Marketing gurus began searching nearly twenty years ago for the
perfect match or product for the mass population of baby boomers who would
reach retirement age with better health and better finances. From expanding
cruise ship inventories to building retirement communities, they all felt they
had a handle on what WE would want in our leisure years. They are now
discovering, leisure is not necessarily the operative word!
A Carousel for Missoula
Baby boomers are not retiring. They are regrouping and
reorganizing. These empty nesters are investing in completely new life styles
that include hobbies, sports and the arts. Not as observers, but as
participants! The diversity of their interests are amazing - from race car
driving, Harleys, bucking broncs on the rodeo circuit to the art of the
carousel. Not just as users, but as creators as well. Carvers and painters are
coming in all sorts of packages - young, old, male and female. And it is not
limited to carousel figures, they are creating and or restoring the mechanical
music as well. To some it is a work in miniature, to others, it is full size
versions that not only decorate their homes but are finding their way to their
back-yards, the local parks and zoos.
The lead horse on
A Carousel for Missoula
These new artists are living the term, "it is not the destination
but the voyage". They understand the value of collectibles and especially
those in their original condition but also relate to the preservation of the
entire carousel as part of the quality of life. Proving the rule of supply and
demand, they are now beginning to snap up the metal generation of the carousel
industry. The term "retro" has become the latest fad for furnishing and
design. Aluminum carousel figures are finding a place along side plastic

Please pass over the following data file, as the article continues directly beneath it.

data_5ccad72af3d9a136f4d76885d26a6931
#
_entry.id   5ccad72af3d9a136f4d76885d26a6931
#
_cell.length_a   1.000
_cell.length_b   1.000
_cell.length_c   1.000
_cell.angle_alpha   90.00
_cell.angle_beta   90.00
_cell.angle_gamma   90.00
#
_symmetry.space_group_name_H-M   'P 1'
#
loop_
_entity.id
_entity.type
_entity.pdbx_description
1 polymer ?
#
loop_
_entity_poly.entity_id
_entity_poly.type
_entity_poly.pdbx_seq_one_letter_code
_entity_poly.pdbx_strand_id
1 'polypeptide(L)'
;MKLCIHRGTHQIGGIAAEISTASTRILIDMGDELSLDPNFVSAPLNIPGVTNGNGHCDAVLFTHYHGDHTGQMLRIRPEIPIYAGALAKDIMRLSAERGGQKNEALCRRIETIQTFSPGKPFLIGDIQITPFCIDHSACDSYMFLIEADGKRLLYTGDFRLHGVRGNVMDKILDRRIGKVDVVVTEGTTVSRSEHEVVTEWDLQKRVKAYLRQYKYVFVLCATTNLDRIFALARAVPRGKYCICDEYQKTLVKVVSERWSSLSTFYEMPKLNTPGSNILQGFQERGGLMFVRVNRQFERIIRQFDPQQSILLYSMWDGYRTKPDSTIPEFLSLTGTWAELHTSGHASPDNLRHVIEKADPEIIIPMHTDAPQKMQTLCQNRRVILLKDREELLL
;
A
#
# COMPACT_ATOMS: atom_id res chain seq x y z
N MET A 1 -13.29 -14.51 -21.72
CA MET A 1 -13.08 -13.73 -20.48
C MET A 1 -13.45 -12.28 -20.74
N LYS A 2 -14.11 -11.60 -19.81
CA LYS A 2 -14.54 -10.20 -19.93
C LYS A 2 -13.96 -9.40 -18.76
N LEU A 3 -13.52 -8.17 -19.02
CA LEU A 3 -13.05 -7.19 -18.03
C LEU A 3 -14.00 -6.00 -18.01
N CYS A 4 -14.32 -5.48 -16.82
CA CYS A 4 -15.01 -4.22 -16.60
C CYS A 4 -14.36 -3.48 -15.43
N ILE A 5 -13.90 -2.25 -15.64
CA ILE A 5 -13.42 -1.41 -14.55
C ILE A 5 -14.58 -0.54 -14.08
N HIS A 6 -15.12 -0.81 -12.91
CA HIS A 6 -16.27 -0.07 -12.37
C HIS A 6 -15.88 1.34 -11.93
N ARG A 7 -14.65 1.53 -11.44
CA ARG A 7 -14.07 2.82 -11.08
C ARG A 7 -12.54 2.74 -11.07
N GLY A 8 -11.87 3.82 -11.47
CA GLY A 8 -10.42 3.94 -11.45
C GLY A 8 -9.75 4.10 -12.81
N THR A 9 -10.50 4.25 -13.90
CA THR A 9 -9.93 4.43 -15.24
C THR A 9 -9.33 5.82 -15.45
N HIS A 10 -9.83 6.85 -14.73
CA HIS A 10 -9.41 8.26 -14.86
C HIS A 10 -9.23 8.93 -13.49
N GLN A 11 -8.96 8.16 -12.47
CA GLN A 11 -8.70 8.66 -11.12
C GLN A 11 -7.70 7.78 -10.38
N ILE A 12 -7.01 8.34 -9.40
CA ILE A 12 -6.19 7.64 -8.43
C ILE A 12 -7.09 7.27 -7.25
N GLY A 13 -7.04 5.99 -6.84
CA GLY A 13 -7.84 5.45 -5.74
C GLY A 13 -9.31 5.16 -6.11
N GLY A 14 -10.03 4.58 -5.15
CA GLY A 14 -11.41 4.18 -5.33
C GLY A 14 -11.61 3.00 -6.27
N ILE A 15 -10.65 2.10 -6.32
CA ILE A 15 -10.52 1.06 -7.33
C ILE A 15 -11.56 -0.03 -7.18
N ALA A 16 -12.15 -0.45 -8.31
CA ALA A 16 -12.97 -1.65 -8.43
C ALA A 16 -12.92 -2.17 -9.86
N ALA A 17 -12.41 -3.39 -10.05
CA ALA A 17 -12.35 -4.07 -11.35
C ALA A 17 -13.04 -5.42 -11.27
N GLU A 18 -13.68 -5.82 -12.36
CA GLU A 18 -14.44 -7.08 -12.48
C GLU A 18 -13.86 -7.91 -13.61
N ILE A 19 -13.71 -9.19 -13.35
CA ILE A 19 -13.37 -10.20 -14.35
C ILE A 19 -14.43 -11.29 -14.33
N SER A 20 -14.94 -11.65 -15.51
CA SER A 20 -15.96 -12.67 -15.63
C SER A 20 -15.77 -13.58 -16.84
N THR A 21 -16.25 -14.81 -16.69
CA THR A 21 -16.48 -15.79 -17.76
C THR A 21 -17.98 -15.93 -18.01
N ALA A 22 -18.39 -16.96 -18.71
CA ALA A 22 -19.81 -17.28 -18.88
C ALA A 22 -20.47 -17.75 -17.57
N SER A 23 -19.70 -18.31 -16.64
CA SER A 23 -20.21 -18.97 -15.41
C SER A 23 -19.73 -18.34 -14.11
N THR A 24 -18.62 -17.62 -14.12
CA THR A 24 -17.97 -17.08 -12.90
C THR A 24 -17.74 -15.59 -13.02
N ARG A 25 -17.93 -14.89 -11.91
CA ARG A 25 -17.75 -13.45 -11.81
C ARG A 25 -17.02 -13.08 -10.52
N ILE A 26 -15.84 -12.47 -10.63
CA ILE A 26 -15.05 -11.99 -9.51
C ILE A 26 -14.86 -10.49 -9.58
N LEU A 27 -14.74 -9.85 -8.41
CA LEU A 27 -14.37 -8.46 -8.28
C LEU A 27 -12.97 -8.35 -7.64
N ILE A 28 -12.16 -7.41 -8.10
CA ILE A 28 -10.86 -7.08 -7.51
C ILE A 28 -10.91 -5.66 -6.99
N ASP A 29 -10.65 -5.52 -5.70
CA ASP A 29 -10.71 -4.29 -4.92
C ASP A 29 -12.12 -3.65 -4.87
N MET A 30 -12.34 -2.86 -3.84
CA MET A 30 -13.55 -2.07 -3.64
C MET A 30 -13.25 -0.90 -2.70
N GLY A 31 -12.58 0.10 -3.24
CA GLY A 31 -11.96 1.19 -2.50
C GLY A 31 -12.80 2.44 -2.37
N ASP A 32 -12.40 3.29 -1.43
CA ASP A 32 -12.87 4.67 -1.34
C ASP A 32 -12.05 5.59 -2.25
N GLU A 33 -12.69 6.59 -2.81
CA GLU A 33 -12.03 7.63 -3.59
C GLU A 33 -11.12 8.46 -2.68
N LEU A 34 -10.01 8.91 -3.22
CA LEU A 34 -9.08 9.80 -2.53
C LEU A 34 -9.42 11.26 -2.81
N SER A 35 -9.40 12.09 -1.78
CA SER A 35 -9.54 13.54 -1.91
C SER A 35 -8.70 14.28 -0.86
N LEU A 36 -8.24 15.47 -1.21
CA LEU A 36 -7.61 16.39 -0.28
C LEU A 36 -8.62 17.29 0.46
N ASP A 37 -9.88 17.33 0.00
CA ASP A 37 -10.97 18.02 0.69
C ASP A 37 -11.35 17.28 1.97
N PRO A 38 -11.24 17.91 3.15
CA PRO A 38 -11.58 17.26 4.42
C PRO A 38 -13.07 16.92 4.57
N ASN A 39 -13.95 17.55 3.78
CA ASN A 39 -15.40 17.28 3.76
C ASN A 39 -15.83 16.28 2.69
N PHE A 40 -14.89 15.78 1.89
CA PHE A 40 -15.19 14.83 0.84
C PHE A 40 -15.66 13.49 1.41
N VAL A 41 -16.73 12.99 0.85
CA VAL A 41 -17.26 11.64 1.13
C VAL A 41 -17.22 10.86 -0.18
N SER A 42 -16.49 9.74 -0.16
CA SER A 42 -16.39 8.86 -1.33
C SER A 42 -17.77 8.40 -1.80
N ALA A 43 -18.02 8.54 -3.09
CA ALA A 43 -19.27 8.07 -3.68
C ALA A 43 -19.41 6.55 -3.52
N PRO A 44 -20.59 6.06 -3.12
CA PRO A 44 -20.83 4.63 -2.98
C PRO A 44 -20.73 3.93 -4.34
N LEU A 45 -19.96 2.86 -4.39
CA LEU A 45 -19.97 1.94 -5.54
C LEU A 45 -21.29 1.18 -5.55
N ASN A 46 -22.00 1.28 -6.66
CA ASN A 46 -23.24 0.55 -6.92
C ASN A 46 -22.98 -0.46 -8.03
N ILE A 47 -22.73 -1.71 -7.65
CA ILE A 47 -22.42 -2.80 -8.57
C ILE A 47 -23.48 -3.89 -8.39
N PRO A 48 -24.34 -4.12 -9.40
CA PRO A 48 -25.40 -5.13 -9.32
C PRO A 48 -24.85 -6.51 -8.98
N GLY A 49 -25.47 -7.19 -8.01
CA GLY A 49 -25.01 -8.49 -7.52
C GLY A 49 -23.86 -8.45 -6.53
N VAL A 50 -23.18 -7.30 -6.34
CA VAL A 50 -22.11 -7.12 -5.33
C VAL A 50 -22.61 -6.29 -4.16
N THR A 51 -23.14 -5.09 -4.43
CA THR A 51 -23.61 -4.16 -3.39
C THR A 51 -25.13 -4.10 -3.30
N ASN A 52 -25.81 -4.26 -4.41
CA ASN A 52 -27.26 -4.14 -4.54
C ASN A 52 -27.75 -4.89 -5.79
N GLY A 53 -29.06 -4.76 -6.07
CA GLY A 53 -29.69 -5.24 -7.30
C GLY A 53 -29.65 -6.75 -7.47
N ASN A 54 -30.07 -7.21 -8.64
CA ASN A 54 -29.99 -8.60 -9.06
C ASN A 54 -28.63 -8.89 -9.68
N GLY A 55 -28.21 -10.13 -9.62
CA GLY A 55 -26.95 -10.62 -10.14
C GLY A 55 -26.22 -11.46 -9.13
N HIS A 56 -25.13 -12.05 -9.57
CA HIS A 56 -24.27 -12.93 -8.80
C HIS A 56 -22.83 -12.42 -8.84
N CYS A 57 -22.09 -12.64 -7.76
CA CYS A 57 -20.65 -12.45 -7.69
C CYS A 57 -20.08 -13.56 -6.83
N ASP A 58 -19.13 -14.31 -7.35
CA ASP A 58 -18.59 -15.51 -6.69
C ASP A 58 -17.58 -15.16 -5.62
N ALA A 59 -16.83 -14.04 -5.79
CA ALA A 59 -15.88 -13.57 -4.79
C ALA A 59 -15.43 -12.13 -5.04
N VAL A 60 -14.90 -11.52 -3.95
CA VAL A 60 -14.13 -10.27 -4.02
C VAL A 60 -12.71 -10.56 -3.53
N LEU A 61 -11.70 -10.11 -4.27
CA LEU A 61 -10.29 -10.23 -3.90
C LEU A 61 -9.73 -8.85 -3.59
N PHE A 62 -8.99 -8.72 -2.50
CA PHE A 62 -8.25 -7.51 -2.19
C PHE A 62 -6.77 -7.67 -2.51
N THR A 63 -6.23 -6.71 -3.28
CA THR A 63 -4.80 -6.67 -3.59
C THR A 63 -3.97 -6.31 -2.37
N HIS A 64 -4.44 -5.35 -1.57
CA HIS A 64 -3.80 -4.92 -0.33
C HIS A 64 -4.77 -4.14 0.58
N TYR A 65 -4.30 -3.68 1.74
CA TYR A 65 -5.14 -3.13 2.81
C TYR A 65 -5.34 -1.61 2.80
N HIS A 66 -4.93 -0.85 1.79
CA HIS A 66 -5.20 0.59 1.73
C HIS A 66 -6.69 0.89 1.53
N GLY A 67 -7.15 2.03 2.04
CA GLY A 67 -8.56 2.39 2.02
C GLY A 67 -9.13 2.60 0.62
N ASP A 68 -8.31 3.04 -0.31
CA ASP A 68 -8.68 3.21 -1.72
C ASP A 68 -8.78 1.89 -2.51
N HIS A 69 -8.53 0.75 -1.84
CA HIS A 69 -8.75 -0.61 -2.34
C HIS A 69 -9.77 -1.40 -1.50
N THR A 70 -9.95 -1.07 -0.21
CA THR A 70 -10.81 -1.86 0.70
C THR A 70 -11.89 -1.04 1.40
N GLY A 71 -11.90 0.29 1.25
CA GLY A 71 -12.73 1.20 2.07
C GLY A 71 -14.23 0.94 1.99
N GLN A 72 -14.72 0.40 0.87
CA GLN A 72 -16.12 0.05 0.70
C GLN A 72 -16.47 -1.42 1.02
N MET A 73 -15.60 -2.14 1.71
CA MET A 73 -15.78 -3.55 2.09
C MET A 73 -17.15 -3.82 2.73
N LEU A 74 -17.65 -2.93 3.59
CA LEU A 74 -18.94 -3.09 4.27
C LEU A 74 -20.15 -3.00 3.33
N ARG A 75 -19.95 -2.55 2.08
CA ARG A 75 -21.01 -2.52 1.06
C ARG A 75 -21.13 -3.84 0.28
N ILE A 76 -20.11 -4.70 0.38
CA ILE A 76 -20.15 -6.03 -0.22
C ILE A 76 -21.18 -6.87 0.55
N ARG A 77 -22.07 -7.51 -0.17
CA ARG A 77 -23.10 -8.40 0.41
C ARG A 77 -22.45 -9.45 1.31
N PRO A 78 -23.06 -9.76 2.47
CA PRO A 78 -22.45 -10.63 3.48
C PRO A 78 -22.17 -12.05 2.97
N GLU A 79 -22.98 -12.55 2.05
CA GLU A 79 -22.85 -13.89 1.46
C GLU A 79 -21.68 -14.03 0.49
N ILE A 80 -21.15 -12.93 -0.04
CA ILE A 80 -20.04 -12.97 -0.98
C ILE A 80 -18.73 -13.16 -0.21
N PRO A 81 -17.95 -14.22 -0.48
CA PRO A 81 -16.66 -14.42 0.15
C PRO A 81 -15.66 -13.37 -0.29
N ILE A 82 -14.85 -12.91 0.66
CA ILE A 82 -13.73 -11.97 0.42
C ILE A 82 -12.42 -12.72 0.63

chairs, chrome accents and 50's colors. Every town is sprouting chain "diners"
with parking lots jammed with restored "muscle cars".
In the early spring of 2001, a Dentzel-Muller style cum Kaparic
flag horse arrived in my studio. This figure will be placed on the Rocky
Springs Carousel, Lancaster, Pennsylvania as a spare horse while the original
figures are restored to their original colors. This community has fought,
funded and celebrated the return of their hometown carousel and will soon
build a new home in order that it can spin again in the heart and hearts of
Ferry County Merry-Go-Round
Chuck Kaparich (the inspiration of A Carousel for Missoula) and
I agreed to donate this spare figure. As in most of my painting projects, I
began to research the flag horses that are found on many antique carousels. I
had already painted several of these patriotic figures and with the recent
turn of events, I wanted to find out more. Two of these ride on the Missoula
Carousel (photos 1/2), one on a restored machine in Wheaton, Maryland which
had once operated on the front lawn of the Smithsonian (photo 3) and two were
class projects for students in my workshops.
Photo 4 from the Ferry County
Merry Go Round, Republic, Washington seemed appropriate for the restoration of
this little mixed Herschell, circa 1900's. The little U.S. Cavalry horse was
painted by students from Edmonton, Alberta, Canada. He became an international
favorite. In my recent research, all the original flag horses I was able to
find appeared during and right after World War I. So far no Illions or Looff
flag horses have appeared. If you have a photo of one, please let me know.
We will continue this series in the next few months, exploring the
"warm" and "cool" color schemes of flag horses and other menagerie figures.
During my search I came across a marvelous quote by Chuck in a book published
shortly after his Montana community completed one of the nations first
hand-carved carousels in 68 years. Chuck was describing both his immigrant
grandfather and his father and ended with, "I built this carousel and along
the way, I kind of figured out who I was and what it meant to be an American.
And I am so proud of that. I have earned a place here now. I belong
U.S. Cavalry Horse
Painted by Students from Edmonton, Alberta, Canada
Perhaps, we are all learning that . . . in a place where dreams can become
Bette Largent is a professional carousel horse restoration artist from
Washington State, and the author of
Paint The Ponies,
a guide for those who are interested in learning the art of painting
for information on ordering her book.